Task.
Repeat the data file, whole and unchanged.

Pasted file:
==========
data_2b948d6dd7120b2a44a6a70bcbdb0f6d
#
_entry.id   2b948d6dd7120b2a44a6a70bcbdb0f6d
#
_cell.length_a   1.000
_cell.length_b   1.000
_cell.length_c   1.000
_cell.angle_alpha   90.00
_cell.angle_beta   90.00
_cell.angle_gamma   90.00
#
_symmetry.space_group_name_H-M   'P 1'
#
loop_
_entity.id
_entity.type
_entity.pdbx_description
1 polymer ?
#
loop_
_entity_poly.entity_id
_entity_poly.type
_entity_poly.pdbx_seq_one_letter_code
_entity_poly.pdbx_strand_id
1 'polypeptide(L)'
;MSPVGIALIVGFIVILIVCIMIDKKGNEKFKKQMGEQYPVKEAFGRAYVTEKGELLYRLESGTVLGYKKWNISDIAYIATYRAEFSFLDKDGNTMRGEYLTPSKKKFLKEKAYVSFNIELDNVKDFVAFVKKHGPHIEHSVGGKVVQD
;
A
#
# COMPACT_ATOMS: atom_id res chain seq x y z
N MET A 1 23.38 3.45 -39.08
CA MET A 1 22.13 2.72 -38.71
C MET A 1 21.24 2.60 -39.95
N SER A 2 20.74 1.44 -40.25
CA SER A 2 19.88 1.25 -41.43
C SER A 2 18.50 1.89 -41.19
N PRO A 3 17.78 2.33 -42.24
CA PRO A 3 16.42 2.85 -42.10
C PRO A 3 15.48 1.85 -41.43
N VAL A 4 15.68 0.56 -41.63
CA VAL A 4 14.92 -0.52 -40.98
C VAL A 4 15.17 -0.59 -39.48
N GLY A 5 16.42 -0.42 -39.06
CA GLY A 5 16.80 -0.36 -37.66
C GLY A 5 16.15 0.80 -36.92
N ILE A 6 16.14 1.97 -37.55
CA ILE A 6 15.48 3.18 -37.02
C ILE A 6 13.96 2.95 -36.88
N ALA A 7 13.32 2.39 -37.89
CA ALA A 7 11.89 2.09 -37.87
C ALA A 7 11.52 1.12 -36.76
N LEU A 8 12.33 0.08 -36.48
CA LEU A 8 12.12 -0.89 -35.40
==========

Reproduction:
data_2b948d6dd7120b2a44a6a70bcbdb0f6d
#
_entry.id   2b948d6dd7120b2a44a6a70bcbdb0f6d
#
_cell.length_a   1.000
_cell.length_b   1.000
_cell.length_c   1.000
_cell.angle_alpha   90.00
_cell.angle_beta   90.00
_cell.angle_gamma   90.00
#
_symmetry.space_group_name_H-M   'P 1'
#
loop_
_entity.id
_entity.type
_entity.pdbx_description
1 polymer ?
#
loop_
_entity_poly.entity_id
_entity_poly.type
_entity_poly.pdbx_seq_one_letter_code
_entity_poly.pdbx_strand_id
1 'polypeptide(L)'
;MSPVGIALIVGFIVILIVCIMIDKKGNEKFKKQMGEQYPVKEAFGRAYVTEKGELLYRLESGTVLGYKKWNISDIAYIATYRAEFSFLDKDGNTMRGEYLTPSKKKFLKEKAYVSFNIELDNVKDFVAFVKKHGPHIEHSVGGKVVQD
;
A
#
# COMPACT_ATOMS: atom_id res chain seq x y z
N MET A 1 23.38 3.45 -39.08
CA MET A 1 22.13 2.72 -38.71
C MET A 1 21.24 2.60 -39.95
N SER A 2 20.74 1.44 -40.25
CA SER A 2 19.88 1.25 -41.43
C SER A 2 18.50 1.89 -41.19
N PRO A 3 17.78 2.33 -42.24
CA PRO A 3 16.42 2.85 -42.10
C PRO A 3 15.48 1.85 -41.43
N VAL A 4 15.68 0.56 -41.63
CA VAL A 4 14.92 -0.52 -40.98
C VAL A 4 15.17 -0.59 -39.48
N GLY A 5 16.42 -0.42 -39.06
CA GLY A 5 16.80 -0.36 -37.66
C GLY A 5 16.15 0.80 -36.92
N ILE A 6 16.14 1.97 -37.55
CA ILE A 6 15.48 3.18 -37.02
C ILE A 6 13.96 2.95 -36.88
N ALA A 7 13.32 2.39 -37.89
CA ALA A 7 11.89 2.09 -37.87
C ALA A 7 11.52 1.12 -36.76
N LEU A 8 12.33 0.08 -36.48
CA LEU A 8 12.12 -0.89 -35.40